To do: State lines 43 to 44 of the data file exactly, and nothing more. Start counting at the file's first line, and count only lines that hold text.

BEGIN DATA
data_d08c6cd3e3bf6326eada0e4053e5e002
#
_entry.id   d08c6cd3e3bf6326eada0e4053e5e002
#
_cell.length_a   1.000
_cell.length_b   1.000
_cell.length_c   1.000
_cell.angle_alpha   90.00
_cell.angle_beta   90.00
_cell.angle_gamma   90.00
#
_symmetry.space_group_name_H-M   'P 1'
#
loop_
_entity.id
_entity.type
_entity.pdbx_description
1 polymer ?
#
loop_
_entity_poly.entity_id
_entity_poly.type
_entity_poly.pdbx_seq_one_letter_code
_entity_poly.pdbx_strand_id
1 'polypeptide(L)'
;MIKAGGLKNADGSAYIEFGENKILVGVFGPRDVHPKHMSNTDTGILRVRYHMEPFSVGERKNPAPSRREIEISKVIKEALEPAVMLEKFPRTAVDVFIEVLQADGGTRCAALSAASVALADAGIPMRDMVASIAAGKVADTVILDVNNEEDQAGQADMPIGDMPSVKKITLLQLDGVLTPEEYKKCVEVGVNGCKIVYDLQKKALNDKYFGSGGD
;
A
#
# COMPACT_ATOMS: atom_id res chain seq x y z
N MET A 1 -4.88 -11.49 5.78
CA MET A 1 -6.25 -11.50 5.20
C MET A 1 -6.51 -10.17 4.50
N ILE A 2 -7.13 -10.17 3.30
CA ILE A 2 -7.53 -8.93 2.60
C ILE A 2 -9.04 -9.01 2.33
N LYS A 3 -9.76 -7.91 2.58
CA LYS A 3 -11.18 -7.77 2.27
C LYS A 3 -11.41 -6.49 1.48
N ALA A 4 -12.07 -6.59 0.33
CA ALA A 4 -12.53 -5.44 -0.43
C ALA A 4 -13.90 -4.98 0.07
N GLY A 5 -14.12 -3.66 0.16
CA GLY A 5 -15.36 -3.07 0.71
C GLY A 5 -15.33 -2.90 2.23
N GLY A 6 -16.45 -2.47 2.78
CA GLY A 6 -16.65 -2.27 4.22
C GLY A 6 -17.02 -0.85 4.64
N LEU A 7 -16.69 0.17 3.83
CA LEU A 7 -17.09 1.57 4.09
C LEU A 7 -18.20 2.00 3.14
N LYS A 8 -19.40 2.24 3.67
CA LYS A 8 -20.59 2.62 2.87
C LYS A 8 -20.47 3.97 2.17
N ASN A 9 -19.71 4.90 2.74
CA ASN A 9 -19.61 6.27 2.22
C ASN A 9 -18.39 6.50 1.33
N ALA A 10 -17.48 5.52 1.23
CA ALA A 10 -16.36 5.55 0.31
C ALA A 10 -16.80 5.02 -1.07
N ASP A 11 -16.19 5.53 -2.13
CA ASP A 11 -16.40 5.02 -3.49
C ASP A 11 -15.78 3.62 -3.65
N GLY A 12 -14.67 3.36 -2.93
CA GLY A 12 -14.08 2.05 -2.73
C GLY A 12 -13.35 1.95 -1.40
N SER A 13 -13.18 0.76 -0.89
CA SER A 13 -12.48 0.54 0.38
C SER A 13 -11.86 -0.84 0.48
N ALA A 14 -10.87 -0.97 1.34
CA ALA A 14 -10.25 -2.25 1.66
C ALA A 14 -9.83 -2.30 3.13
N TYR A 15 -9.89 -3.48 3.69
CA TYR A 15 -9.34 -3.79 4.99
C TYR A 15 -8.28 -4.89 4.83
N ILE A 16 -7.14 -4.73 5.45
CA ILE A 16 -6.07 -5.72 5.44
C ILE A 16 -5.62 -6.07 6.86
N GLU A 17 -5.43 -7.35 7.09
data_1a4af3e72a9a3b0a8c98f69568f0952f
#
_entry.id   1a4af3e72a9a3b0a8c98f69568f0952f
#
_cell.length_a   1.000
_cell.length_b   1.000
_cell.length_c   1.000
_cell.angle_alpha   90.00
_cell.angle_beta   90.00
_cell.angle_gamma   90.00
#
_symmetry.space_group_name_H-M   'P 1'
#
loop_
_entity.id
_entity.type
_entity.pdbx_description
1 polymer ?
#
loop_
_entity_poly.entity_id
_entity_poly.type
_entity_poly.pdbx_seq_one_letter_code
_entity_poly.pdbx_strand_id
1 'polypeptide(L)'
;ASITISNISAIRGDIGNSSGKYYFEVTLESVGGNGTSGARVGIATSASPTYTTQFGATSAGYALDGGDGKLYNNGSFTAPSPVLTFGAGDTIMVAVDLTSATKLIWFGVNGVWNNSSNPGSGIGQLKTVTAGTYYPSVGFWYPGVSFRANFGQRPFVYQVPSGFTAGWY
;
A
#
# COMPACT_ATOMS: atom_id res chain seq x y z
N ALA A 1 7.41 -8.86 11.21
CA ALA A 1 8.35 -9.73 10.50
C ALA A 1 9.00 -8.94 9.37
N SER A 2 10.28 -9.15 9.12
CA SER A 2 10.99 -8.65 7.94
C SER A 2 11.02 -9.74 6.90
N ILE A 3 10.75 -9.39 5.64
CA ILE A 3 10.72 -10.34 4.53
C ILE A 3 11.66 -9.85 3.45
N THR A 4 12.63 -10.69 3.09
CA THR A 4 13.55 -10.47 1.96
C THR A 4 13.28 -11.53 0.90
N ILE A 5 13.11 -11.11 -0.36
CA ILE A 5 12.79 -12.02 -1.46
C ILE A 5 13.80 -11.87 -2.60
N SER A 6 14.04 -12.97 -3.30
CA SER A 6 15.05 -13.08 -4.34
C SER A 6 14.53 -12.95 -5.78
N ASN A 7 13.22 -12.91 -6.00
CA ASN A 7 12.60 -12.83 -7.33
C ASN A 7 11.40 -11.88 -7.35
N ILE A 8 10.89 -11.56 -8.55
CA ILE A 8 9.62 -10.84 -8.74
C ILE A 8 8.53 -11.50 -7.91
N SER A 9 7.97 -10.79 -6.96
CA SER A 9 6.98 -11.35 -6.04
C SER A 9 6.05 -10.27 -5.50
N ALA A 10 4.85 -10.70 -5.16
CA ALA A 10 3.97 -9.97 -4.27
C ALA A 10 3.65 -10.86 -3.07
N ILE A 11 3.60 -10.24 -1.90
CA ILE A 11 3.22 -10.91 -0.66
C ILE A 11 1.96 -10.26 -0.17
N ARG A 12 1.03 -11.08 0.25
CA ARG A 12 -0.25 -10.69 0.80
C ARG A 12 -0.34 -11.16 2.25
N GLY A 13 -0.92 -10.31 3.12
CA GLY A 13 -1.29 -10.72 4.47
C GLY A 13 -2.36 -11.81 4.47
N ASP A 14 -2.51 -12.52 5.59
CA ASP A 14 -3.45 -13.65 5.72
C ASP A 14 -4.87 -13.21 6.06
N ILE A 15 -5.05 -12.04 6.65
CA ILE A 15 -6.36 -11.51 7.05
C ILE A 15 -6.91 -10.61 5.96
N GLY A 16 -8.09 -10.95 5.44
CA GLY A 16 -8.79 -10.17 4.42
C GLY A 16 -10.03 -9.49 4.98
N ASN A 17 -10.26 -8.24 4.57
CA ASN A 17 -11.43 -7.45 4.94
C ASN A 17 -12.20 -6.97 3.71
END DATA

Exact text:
N GLY A 5 -14.12 -3.66 0.16
CA GLY A 5 -15.36 -3.07 0.71